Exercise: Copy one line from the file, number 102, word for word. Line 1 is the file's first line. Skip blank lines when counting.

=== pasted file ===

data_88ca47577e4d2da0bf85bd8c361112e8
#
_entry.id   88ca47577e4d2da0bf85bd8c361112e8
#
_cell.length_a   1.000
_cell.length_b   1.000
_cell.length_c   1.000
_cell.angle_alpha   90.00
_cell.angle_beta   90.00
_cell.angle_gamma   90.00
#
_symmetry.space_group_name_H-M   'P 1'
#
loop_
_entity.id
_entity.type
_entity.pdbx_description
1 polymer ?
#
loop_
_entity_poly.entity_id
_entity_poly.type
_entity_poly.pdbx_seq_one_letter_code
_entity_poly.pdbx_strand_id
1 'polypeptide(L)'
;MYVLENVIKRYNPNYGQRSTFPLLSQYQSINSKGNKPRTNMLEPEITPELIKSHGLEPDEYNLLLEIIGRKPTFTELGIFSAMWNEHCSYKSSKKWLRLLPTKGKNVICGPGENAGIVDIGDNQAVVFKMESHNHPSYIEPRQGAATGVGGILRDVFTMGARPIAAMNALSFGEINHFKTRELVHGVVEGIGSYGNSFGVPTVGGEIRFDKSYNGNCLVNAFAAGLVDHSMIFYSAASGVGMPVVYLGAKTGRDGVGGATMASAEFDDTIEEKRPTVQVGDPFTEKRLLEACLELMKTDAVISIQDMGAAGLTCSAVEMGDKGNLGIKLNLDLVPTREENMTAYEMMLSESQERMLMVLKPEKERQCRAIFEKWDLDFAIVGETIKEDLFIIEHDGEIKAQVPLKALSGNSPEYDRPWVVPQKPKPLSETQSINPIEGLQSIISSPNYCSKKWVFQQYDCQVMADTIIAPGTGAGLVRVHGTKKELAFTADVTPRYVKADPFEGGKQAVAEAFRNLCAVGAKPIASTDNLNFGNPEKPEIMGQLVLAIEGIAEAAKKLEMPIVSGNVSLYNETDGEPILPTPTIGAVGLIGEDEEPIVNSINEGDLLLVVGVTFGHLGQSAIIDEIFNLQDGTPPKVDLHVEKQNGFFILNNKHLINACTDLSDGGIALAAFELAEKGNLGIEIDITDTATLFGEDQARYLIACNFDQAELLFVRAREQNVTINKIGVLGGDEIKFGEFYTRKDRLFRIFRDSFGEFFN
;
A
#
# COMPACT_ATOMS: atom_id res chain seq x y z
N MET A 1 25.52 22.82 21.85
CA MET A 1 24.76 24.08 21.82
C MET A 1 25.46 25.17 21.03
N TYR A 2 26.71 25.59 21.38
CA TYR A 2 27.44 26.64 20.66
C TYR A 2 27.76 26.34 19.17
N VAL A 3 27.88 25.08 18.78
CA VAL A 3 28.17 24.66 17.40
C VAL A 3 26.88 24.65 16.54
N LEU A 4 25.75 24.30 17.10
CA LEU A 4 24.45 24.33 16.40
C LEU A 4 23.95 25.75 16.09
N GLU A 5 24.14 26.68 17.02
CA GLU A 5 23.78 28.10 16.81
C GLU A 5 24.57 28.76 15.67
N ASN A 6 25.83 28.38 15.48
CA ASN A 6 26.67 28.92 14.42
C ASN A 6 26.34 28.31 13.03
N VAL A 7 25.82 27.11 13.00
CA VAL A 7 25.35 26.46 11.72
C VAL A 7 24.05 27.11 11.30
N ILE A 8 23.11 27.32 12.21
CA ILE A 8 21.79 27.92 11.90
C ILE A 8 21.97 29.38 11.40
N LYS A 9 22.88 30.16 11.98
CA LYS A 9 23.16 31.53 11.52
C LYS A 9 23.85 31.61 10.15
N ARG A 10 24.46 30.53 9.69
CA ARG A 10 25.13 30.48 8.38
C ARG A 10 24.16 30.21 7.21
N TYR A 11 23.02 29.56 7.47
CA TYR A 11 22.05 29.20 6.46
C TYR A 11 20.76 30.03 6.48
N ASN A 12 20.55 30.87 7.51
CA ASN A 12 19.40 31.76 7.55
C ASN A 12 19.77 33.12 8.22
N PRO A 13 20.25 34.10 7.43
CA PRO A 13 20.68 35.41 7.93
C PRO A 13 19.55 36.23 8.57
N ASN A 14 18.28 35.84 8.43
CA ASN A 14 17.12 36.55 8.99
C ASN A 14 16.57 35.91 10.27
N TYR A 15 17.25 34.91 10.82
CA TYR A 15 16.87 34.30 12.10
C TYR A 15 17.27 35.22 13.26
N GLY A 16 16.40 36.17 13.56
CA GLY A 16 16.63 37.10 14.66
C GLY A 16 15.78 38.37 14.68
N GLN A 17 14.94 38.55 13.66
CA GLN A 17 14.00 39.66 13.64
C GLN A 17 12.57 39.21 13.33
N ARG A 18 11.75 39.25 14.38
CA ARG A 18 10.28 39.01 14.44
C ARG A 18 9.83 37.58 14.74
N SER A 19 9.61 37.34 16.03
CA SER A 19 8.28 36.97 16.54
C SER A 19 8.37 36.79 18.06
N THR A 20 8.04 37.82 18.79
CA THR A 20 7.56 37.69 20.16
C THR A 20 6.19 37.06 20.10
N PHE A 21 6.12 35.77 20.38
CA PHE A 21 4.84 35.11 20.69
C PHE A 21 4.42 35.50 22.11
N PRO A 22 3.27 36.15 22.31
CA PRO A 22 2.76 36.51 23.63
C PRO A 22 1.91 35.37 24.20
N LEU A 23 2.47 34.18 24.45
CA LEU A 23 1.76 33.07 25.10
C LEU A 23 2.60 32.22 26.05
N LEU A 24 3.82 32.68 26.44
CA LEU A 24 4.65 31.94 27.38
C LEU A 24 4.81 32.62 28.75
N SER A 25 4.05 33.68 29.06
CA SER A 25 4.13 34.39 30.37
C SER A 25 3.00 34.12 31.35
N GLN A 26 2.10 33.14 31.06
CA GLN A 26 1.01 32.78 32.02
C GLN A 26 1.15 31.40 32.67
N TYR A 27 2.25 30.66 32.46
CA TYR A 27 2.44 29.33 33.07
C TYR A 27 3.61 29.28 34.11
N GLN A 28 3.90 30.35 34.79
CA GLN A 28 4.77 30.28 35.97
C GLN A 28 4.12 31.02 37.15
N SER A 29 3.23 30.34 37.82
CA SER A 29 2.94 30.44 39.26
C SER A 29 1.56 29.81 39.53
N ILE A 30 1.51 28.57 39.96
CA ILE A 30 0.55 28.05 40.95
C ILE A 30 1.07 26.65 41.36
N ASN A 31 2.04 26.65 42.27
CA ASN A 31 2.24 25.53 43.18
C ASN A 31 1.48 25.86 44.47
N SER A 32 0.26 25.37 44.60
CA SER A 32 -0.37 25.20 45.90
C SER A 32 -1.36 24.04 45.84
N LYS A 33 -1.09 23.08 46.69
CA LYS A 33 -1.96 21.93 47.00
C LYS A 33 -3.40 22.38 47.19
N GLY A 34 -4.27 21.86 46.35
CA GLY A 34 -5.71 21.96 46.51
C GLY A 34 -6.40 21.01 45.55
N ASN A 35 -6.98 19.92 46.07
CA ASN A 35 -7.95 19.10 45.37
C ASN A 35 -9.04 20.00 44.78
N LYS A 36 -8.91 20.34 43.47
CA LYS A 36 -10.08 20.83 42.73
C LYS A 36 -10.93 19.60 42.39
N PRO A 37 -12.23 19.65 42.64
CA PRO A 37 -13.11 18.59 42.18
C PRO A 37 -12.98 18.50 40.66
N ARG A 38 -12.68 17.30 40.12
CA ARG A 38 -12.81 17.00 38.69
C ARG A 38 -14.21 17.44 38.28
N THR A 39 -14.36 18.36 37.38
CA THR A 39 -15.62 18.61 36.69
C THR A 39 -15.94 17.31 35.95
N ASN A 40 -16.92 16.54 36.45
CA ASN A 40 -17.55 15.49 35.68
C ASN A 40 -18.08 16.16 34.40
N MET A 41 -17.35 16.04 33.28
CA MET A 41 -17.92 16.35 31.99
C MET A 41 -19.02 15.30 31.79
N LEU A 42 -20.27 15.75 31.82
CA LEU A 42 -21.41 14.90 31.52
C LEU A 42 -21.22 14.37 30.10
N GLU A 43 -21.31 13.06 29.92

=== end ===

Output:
C LEU A 24 4.81 32.62 28.75